As for missing out on berries when it’s not berry-hunting season:

When your fruit needs a passport to get to you, it can’t really be considered “fresh fruit.” Nature knows just what you need and when you need it.

You could say the same about typhus and e. coli.

It’s time to look at your diet very differently, because I can almost guarantee that transit supply line won’t be there indefinitely. And even if the stores do remain open, how long with [sic] this food be financially viable? With the petrodollar teetering on the brink of obsolescence, extreme weather causing food shortages across America, and the price of fuel climbing by the day, even if you can acquire the food at your local market, the price is going to increase so dramatically that to get your food from far-flung locales will be completely out of the price range for the average person.

Now. You can make the case that it’s wise to stock up and prepare, good to know how to garden, penny-wise to put up beets in the cellar, and so on. But it takes a certain mindset to look at a bowl of cereal with bananas and shriek UNSUSTAINABLE. Most of us might think, “This is a high achievement of civilization, and these gains must be preserved against the forces of entropy and anarchy that constantly threaten our hard-won gains.”

The website, however, is otherwise inclined. It has articles like “The Gluten Intolerance Epidemic: Monsanto’s Hegelian Dialectic Dream Come True.” Really. Thesis, antithesis, SIN-THESIS. And “Is Your Depression Caused by Inflammatory Foods?” If you call next-day regret over ordering the extra-hot vindaloo “depression,” perhaps. There’s also a piece on the Great Grocery Store Hoax, which insists that the stuff in grocery stores is a cruel simulacrum:

Your ancestors would not recognize this as food at all. If you dare to eat this, you are consuming a food substitute that is being passed off to you because there is no food left for the likes of us. Most of what is being sold in the grocery store is NOT ACTUALLY FOOD. It is food-like substances.

Again with the ancestor worship. Yes, they would have been baffled by pizza; granted. But I think they would recognize milk, cheese, bread, and various red-and-spongy slabs we call “meat.” The comments on the article are laudatory:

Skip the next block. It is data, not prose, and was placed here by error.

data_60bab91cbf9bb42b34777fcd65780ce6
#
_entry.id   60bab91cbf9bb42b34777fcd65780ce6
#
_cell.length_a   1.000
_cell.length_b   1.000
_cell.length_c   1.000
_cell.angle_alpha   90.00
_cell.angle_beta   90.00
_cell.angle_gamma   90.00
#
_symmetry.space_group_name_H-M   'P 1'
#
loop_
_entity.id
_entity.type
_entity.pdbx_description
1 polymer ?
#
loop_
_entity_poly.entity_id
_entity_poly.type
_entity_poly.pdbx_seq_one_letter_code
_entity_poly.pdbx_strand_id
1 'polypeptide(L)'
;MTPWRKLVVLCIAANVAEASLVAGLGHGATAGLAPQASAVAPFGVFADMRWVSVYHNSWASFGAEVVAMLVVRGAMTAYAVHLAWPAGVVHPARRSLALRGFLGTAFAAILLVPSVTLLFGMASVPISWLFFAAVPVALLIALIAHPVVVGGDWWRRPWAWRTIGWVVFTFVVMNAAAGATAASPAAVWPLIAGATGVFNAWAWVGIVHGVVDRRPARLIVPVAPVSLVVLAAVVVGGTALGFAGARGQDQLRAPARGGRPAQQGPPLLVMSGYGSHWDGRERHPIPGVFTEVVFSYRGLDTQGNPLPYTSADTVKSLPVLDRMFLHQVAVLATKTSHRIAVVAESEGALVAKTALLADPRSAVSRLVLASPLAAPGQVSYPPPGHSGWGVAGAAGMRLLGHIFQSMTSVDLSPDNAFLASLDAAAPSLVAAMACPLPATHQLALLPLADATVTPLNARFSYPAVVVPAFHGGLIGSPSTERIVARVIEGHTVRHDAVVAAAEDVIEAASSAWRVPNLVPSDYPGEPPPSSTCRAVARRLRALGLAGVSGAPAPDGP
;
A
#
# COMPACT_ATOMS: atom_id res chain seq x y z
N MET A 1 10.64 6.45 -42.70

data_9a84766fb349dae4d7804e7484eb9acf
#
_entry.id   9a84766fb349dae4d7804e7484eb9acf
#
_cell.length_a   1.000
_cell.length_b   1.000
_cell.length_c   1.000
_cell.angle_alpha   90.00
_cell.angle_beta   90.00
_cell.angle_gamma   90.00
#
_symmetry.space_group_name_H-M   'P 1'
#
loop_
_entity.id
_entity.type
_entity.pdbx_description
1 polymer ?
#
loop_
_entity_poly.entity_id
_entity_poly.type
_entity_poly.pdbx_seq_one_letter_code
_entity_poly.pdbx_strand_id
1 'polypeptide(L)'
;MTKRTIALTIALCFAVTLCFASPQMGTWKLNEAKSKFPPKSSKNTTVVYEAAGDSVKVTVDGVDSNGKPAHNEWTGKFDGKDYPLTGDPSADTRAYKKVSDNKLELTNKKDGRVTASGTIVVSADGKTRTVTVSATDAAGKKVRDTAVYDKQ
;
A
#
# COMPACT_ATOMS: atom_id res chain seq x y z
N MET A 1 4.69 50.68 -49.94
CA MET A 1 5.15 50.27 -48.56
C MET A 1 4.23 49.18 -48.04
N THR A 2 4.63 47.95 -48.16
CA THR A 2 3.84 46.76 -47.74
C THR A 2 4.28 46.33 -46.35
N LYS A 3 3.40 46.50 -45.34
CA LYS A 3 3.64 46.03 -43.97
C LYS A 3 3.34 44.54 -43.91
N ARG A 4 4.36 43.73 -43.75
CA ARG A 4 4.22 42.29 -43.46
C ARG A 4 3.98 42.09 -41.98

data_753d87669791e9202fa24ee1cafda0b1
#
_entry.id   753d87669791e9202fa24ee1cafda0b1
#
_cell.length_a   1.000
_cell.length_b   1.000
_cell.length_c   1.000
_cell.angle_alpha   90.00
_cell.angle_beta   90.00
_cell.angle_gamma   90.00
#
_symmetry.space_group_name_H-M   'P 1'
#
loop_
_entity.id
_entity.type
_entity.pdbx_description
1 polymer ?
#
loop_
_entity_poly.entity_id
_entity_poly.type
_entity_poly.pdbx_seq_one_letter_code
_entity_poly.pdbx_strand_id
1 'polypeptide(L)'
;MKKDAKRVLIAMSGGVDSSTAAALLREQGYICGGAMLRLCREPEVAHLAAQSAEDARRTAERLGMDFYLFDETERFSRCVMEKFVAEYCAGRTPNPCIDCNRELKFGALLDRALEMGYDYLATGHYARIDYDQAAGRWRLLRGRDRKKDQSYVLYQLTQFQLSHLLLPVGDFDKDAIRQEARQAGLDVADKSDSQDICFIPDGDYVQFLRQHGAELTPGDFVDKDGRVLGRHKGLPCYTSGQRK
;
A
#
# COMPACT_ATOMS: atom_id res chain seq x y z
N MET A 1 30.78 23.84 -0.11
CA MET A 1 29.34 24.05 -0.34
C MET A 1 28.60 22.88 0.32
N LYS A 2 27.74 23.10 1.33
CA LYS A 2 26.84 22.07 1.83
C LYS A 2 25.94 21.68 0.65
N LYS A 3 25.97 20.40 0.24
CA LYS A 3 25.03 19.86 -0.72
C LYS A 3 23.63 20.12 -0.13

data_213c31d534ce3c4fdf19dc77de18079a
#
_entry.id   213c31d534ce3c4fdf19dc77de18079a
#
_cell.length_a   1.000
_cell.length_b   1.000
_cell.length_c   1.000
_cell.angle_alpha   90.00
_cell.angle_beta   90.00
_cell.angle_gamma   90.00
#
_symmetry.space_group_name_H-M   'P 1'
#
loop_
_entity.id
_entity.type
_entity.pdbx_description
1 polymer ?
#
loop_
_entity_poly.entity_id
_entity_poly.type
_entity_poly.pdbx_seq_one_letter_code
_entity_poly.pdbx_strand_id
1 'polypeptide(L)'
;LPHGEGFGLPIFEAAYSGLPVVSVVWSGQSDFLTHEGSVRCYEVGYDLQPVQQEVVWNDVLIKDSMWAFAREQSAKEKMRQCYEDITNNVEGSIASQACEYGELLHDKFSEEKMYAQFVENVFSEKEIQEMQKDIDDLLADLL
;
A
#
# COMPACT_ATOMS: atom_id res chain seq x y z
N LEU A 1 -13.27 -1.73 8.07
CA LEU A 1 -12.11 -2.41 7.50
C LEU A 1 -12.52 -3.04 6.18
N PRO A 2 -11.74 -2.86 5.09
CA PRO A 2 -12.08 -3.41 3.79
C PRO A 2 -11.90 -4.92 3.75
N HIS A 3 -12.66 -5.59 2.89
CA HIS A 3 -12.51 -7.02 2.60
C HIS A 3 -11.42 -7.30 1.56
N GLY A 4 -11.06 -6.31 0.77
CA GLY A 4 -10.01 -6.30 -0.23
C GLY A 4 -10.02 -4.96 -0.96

Excellent article . . . now all we have to do is get rid of fluoride, vaccinations, chemtrails and GMOs, to name a few. Without an overhaul of the system, shutting down the FDA, EPA and most of the crony infested government . . . the sociopathic banksters will continue to create an unhealthy befuddled herd.

Everything is bad! Except tinfoil, which occurs naturally and comes out in nice thin sheets from a secret spring in the Andes.

Here’s the question: Weren’t our ancestors racist and sexist?

Back up a moment. A recent piece in the Guardian excoriated Beyoncé for posting a picture of herself as the “iconic” WWII welder with her sleeves rolled up and her resolute face expressing the well-let’s-get-on-with-the-Hitler-whupping determination of the era. WE CAN DO IT. The Guardian author was angry — I know, I know, what are the odds — because Rosie the Riveter did not lead immediately to a reevaluation of gender roles in 1945. Because the past is just a stinky pile of things. It is wrong to celebrate the Iconic Image. Here, then, is the great question that must gnaw on the minds of people for whom these things are terribly important:

‐Would the real Rosie, who did her part to shake up prevailing concepts of female roles, have accepted or rejected GMOs?

‐If Rosie had been permanently freed from domestic drudgery, due in part to labor-saving things like frozen orange juice, wouldn’t her triumph in shattering traditional gender concepts also have been poisoned by unsustainable breakfast-fluid assumptions?

‐Didn’t the militarism of the WWII era give rise to post-war anti-Communist paranoia, which was partly responsible for the interstate highway system, which made it possible to truck produce from Florida to the Midwest, and is Rosie thus complicit in the creation of the unsustainable breakfast?

Things to consider. One more thing: The model for Rosie was Geraldine Doyle, who did indeed work in the factories for a while, and caught the eye of a touring photographer. She quit working at the plant after a week, because she was a cellist, and worried that the machinery might hurt her hands.

This was also a legitimate reason for refusing to climb up the ropes at Normandy to capture the Nazi gun emplacements.

So: Do you have a cello sitting around? A nice, shiny, gorgeous symbol of Western civilization, an object capable of making sounds both jolly and achingly bittersweet? Your ancestors would not recognize that as a musical instrument at all. When the instrument-industrial complex collapses because they’re using GMO wood and fossil fuels are no longer available to transport instruments around the country, would you be able to make a cello, using locally sourced materials? Probably not. The strings alone require industrial facilities capable of making wire in extremely narrow diameters.

So you should learn to make simple flutes from a tree branch, or the femur bone of an animal. Bone is hard and lasts a long time, and your ancestors would recognize it. The music might be limited in tonal range and quality, but it will be sustainable. Unlike the rest of civilization, which is doomed, and deserves it. Blueberries in December; what are we thinking? Our time will come.

Whom the gods would destroy, they first make a nice breakfast.

—  James Lileks is a columnist for National Review Online.

James Lileks — James Lileks writes the Athwart column for National Review magazine and is a frequent contributor to the National Review website. He is a prominent voice on Ricochet podcasts.